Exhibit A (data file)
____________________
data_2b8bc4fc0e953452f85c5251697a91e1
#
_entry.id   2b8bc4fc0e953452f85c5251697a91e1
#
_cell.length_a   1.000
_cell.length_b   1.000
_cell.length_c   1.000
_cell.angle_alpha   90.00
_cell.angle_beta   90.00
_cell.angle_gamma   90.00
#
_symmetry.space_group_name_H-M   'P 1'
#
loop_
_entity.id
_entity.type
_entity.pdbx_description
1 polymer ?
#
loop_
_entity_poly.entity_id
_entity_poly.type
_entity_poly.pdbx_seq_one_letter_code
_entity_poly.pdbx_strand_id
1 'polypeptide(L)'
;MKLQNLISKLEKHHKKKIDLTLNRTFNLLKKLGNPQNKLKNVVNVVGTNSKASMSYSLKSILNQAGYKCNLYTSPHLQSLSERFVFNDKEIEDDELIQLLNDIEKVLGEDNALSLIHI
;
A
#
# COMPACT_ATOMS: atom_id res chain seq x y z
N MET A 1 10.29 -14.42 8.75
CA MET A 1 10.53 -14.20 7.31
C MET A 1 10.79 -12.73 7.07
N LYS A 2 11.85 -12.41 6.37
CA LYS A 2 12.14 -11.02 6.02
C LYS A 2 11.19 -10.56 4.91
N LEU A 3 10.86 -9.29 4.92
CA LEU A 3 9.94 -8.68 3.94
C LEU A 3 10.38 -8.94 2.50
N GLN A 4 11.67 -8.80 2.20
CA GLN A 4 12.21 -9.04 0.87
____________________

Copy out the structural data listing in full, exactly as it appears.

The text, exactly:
data_2b8bc4fc0e953452f85c5251697a91e1
#
_entry.id   2b8bc4fc0e953452f85c5251697a91e1
#
_cell.length_a   1.000
_cell.length_b   1.000
_cell.length_c   1.000
_cell.angle_alpha   90.00
_cell.angle_beta   90.00
_cell.angle_gamma   90.00
#
_symmetry.space_group_name_H-M   'P 1'
#
loop_
_entity.id
_entity.type
_entity.pdbx_description
1 polymer ?
#
loop_
_entity_poly.entity_id
_entity_poly.type
_entity_poly.pdbx_seq_one_letter_code
_entity_poly.pdbx_strand_id
1 'polypeptide(L)'
;MKLQNLISKLEKHHKKKIDLTLNRTFNLLKKLGNPQNKLKNVVNVVGTNSKASMSYSLKSILNQAGYKCNLYTSPHLQSLSERFVFNDKEIEDDELIQLLNDIEKVLGEDNALSLIHI
;
A
#
# COMPACT_ATOMS: atom_id res chain seq x y z
N MET A 1 10.29 -14.42 8.75
CA MET A 1 10.53 -14.20 7.31
C MET A 1 10.79 -12.73 7.07
N LYS A 2 11.85 -12.41 6.37
CA LYS A 2 12.14 -11.02 6.02
C LYS A 2 11.19 -10.56 4.91
N LEU A 3 10.86 -9.29 4.92
CA LEU A 3 9.94 -8.68 3.94
C LEU A 3 10.38 -8.94 2.50
N GLN A 4 11.67 -8.80 2.20
CA GLN A 4 12.21 -9.04 0.87